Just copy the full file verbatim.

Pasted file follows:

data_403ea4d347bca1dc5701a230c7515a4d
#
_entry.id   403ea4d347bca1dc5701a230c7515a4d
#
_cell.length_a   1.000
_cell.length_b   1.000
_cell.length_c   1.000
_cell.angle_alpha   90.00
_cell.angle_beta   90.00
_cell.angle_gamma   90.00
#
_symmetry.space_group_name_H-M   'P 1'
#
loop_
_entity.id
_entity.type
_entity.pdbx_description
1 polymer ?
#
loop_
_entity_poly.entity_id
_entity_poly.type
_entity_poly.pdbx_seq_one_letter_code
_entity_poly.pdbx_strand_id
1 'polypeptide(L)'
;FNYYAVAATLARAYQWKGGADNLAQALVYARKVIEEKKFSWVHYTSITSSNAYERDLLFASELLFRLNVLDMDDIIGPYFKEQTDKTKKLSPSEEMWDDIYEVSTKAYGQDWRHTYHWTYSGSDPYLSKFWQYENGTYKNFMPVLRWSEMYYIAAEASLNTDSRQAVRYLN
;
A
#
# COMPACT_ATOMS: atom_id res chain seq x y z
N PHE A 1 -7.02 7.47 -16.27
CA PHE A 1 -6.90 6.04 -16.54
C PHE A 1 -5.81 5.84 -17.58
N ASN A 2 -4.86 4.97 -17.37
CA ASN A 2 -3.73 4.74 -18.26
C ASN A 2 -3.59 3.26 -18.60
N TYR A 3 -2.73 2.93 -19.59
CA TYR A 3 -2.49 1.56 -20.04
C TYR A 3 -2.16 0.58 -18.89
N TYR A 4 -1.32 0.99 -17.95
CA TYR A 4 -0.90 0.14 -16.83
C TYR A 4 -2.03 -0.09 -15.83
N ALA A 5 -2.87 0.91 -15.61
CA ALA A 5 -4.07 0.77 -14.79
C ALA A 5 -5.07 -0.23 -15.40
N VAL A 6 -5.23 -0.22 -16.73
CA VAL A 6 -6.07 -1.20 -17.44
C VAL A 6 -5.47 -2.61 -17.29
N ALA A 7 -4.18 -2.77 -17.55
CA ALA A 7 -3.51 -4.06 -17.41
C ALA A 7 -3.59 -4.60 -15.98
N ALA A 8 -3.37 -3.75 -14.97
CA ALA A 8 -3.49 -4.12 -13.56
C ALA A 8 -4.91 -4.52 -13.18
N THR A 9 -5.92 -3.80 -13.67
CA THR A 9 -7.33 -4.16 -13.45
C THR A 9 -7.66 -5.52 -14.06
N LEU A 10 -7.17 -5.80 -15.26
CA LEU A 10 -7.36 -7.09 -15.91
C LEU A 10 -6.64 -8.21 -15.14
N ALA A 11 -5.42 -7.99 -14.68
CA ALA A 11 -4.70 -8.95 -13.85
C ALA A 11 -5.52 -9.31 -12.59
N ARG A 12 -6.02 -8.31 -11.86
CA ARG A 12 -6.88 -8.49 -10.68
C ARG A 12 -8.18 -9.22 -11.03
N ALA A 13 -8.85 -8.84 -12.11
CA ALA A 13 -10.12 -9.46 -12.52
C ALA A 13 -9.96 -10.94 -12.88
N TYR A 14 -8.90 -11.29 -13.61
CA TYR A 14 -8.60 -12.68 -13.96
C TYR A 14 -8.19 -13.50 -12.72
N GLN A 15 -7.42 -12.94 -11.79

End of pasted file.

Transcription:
data_403ea4d347bca1dc5701a230c7515a4d
#
_entry.id   403ea4d347bca1dc5701a230c7515a4d
#
_cell.length_a   1.000
_cell.length_b   1.000
_cell.length_c   1.000
_cell.angle_alpha   90.00
_cell.angle_beta   90.00
_cell.angle_gamma   90.00
#
_symmetry.space_group_name_H-M   'P 1'
#
loop_
_entity.id
_entity.type
_entity.pdbx_description
1 polymer ?
#
loop_
_entity_poly.entity_id
_entity_poly.type
_entity_poly.pdbx_seq_one_letter_code
_entity_poly.pdbx_strand_id
1 'polypeptide(L)'
;FNYYAVAATLARAYQWKGGADNLAQALVYARKVIEEKKFSWVHYTSITSSNAYERDLLFASELLFRLNVLDMDDIIGPYFKEQTDKTKKLSPSEEMWDDIYEVSTKAYGQDWRHTYHWTYSGSDPYLSKFWQYENGTYKNFMPVLRWSEMYYIAAEASLNTDSRQAVRYLN
;
A
#
# COMPACT_ATOMS: atom_id res chain seq x y z
N PHE A 1 -7.02 7.47 -16.27
CA PHE A 1 -6.90 6.04 -16.54
C PHE A 1 -5.81 5.84 -17.58
N ASN A 2 -4.86 4.97 -17.37
CA ASN A 2 -3.73 4.74 -18.26
C ASN A 2 -3.59 3.26 -18.60
N TYR A 3 -2.73 2.93 -19.59
CA TYR A 3 -2.49 1.56 -20.04
C TYR A 3 -2.16 0.58 -18.89
N TYR A 4 -1.32 0.99 -17.95
CA TYR A 4 -0.90 0.14 -16.83
C TYR A 4 -2.03 -0.09 -15.83
N ALA A 5 -2.87 0.91 -15.61
CA ALA A 5 -4.07 0.77 -14.79
C ALA A 5 -5.07 -0.23 -15.40
N VAL A 6 -5.23 -0.22 -16.73
CA VAL A 6 -6.07 -1.20 -17.44
C VAL A 6 -5.47 -2.61 -17.29
N ALA A 7 -4.18 -2.77 -17.55
CA ALA A 7 -3.51 -4.06 -17.41
C ALA A 7 -3.59 -4.60 -15.98
N ALA A 8 -3.37 -3.75 -14.97
CA ALA A 8 -3.49 -4.12 -13.56
C ALA A 8 -4.91 -4.52 -13.18
N THR A 9 -5.92 -3.80 -13.67
CA THR A 9 -7.33 -4.16 -13.45
C THR A 9 -7.66 -5.52 -14.06
N LEU A 10 -7.17 -5.80 -15.26
CA LEU A 10 -7.36 -7.09 -15.91
C LEU A 10 -6.64 -8.21 -15.14
N ALA A 11 -5.42 -7.99 -14.68
CA ALA A 11 -4.70 -8.95 -13.85
C ALA A 11 -5.52 -9.31 -12.59
N ARG A 12 -6.02 -8.31 -11.86
CA ARG A 12 -6.88 -8.49 -10.68
C ARG A 12 -8.18 -9.22 -11.03
N ALA A 13 -8.85 -8.84 -12.11
CA ALA A 13 -10.12 -9.46 -12.52
C ALA A 13 -9.96 -10.94 -12.88
N TYR A 14 -8.90 -11.29 -13.61
CA TYR A 14 -8.60 -12.68 -13.96
C TYR A 14 -8.19 -13.50 -12.72
N GLN A 15 -7.42 -12.94 -11.79